I have to be the first guy to admit this today. Sometimes I have a habit during the game of not thinking about those guys in blue being anything other than sadistic holders of my emotions during Tampa Bay Rays baseball games. For some reason, the umpiring crews are the easiest people to not feel any pleasure for in the entire scope of MLB baseball.
We all yell and scream and question their every moves. But we as fans, do not get to see that other side of them after they take their rough exterior beyond the Home Plate club area back into their little room under the stands at Tropicana Field.
But recently the guys in blue came to Tampa, Florida to bring smiles for miles to some deserving youngster through the Umps Care charities. This is a non-profit foundation supported by the MLB umpires. With a new arrival of the men in blue coming in for the Oakland A’s versus Tampa Bay Rays game at Tropicana Field, the visiting Umpire crew of Lance Barksdale, Alphonso Marquez, Randy Marsh,and Mike Winters took some time out to visit with local children at St. Joseph’s Childrens Hospital of Tampa this last Tuesday. They were also accompanied by our own “Rays” blue man in the form of the ever loving mascot Raymond.
www.umpscare.com / Ricky Roberts
During their visit to the cancer and blood disorder areas of the hospital, the umpires went from room to room with pre-stuffed bears and a huge collection of clothing for them provided by the Build-A-Bear Workshop Experience. They spent their first part of the visit going to the rooms in encourage the youngsters to come out and help build their own personal bear,rabbit or puppy and were allowed to get one additional outfit for their animal.
Lance Barksdale, set to work home plate in the Rays game later Tuesday evening, told Samuel Dearth in a Special to MLB.com article, “This is a wonderful way for our umpires to give back in Major League cities across the country.” After visiting in the wards, the umpires set-up shop outside in the lobby area of the hospital and also provided additional stuffed smile producing animals for other children in the hospital that day.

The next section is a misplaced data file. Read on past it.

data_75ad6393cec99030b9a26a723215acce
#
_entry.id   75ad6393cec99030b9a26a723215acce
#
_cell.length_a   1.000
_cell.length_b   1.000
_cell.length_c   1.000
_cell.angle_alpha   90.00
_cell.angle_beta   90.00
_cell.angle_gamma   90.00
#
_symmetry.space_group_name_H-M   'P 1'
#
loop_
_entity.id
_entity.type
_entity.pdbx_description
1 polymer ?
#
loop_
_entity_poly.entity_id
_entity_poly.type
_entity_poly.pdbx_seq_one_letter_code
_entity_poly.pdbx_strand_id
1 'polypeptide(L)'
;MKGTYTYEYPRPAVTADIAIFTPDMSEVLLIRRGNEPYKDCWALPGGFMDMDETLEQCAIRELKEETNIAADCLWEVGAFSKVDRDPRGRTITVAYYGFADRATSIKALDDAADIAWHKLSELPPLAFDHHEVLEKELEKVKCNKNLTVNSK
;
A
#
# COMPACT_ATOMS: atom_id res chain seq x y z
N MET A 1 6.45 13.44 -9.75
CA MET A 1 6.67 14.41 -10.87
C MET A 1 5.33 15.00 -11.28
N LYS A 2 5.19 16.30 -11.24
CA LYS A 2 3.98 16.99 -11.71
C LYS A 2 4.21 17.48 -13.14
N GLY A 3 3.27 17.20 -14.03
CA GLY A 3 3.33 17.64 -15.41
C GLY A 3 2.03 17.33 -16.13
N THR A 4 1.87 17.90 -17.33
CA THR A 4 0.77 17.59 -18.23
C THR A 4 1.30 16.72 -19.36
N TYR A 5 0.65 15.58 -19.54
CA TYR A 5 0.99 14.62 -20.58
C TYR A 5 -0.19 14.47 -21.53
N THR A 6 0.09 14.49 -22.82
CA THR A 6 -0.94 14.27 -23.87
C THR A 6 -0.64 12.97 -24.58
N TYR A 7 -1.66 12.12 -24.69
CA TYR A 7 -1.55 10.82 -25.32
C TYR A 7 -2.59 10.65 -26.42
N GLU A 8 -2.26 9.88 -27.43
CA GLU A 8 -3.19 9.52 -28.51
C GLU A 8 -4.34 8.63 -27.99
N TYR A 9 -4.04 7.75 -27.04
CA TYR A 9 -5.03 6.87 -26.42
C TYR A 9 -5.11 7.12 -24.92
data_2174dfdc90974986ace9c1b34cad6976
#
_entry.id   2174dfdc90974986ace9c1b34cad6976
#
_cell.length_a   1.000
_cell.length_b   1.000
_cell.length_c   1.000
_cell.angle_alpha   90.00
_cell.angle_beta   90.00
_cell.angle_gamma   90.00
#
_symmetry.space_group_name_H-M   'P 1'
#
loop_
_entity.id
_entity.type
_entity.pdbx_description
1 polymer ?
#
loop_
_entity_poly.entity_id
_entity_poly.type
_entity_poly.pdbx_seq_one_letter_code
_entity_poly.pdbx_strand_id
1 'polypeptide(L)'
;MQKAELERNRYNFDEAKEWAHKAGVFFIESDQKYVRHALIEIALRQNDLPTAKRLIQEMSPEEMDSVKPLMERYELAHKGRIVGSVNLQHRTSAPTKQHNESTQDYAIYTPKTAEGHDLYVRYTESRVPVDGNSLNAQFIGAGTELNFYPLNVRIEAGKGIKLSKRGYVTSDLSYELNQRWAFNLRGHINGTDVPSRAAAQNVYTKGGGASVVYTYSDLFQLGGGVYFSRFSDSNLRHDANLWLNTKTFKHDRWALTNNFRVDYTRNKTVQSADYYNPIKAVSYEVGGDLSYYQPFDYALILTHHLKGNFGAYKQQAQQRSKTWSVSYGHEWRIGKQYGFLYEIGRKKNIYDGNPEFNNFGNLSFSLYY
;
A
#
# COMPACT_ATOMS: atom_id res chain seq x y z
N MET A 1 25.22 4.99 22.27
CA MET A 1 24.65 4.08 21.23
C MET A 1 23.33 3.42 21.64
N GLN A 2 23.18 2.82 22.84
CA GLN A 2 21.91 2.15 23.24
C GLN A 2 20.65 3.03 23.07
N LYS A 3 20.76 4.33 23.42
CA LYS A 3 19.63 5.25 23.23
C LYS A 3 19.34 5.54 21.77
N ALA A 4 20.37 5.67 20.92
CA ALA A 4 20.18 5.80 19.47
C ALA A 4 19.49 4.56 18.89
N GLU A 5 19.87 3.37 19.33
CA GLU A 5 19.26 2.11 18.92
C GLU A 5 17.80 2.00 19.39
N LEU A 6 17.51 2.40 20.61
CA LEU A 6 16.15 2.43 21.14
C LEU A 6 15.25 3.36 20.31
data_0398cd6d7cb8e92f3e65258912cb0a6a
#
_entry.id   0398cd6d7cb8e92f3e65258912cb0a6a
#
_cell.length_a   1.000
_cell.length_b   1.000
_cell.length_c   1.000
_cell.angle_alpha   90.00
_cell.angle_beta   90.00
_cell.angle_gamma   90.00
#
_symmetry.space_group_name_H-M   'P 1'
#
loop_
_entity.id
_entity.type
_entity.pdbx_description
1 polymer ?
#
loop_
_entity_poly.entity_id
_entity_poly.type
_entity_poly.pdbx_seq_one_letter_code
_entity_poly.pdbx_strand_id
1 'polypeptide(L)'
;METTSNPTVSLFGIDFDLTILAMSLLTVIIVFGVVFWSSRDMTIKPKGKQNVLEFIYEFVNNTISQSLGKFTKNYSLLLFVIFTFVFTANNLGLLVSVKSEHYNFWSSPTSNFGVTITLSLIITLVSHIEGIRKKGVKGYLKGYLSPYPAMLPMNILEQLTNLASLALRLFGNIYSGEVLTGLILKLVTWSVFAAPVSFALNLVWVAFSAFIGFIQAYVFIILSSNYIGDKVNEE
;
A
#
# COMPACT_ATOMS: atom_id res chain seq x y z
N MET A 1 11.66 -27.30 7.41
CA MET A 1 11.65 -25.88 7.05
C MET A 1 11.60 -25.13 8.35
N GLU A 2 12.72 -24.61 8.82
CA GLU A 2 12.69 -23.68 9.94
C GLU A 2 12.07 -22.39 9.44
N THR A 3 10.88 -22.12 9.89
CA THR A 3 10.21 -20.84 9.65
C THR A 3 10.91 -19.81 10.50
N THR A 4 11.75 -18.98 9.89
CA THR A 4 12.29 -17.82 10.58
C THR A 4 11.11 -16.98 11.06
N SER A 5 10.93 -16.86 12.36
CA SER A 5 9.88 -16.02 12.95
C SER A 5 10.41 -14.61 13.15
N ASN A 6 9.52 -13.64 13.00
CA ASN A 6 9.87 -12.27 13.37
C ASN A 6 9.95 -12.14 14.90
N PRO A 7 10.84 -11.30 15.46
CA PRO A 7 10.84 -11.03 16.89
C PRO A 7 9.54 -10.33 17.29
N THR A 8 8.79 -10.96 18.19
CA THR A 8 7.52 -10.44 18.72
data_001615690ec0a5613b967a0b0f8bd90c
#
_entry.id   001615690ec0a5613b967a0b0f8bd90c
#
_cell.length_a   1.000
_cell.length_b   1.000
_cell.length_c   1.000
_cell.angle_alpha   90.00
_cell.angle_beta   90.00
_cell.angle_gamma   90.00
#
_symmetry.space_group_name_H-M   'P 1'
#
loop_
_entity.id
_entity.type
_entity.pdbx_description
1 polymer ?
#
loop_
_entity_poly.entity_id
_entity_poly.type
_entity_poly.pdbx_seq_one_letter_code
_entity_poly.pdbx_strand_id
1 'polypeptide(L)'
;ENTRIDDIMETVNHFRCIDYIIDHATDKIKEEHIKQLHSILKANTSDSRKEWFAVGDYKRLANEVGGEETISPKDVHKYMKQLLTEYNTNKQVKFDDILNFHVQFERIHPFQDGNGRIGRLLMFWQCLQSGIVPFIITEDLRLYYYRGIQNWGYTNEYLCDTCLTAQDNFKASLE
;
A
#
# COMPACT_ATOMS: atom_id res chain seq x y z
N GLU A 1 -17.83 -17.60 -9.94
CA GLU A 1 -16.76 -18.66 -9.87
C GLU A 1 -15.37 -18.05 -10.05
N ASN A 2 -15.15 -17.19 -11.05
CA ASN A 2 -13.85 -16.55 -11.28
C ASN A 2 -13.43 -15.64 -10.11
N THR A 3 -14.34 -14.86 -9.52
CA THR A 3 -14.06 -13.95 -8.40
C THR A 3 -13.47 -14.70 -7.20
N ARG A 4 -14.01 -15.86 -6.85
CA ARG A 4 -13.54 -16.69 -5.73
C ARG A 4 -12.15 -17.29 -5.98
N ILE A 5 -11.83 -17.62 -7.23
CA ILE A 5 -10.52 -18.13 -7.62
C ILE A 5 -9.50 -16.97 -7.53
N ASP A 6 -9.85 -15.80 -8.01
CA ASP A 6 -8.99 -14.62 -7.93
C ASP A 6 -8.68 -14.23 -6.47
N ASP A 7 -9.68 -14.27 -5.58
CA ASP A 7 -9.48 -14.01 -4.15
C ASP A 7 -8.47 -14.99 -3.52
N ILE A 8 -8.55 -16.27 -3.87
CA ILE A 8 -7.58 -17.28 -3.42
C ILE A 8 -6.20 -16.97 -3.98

The Umps Care program was founded in 2006, and the Build-A-Bear Workshop experience is called BLUE for Kids. In the past 3 seasons, the umpires have conducted 31 special visits to hospitals and care units like St. Josephs.
www.umpscare.com / Ricky Roberts
In those past events, the umpires have distributed over 2,500 huggable bears to community children. The events have a firm backing of such awesome companies like Bristol-Myers Squibb, Gerry Davis Sports, MLB.com and The World Umpire Association. We all know that umpires are not the cold-blooded individuals they display on the turf at our stadiums every night. These events instill that sense of community bond and also a reality of life that is important to all of us……….even umpires.
If you would like to know more about this organization, please got to www.umpscare.com where you can find additional photos and programs supported by this fantastic organization.
Just remember the next time you see an umpire near the sideline to just thank them for what they do in this great program. We might not show our love for them once the words “Play Ball” sound throughout the stadium, but it is great to know that these guys also have a release for the pressures and the stresses of this position within the MLB.
www.umpscare.com / Ricky Roberts
So by thanking them you might not get that close call at first base, or maybe that strike called on the black, but you might instill a sense of warmth in their minds that people do appreciate them outside of the uniforms, and beyond the chalk lines on the field.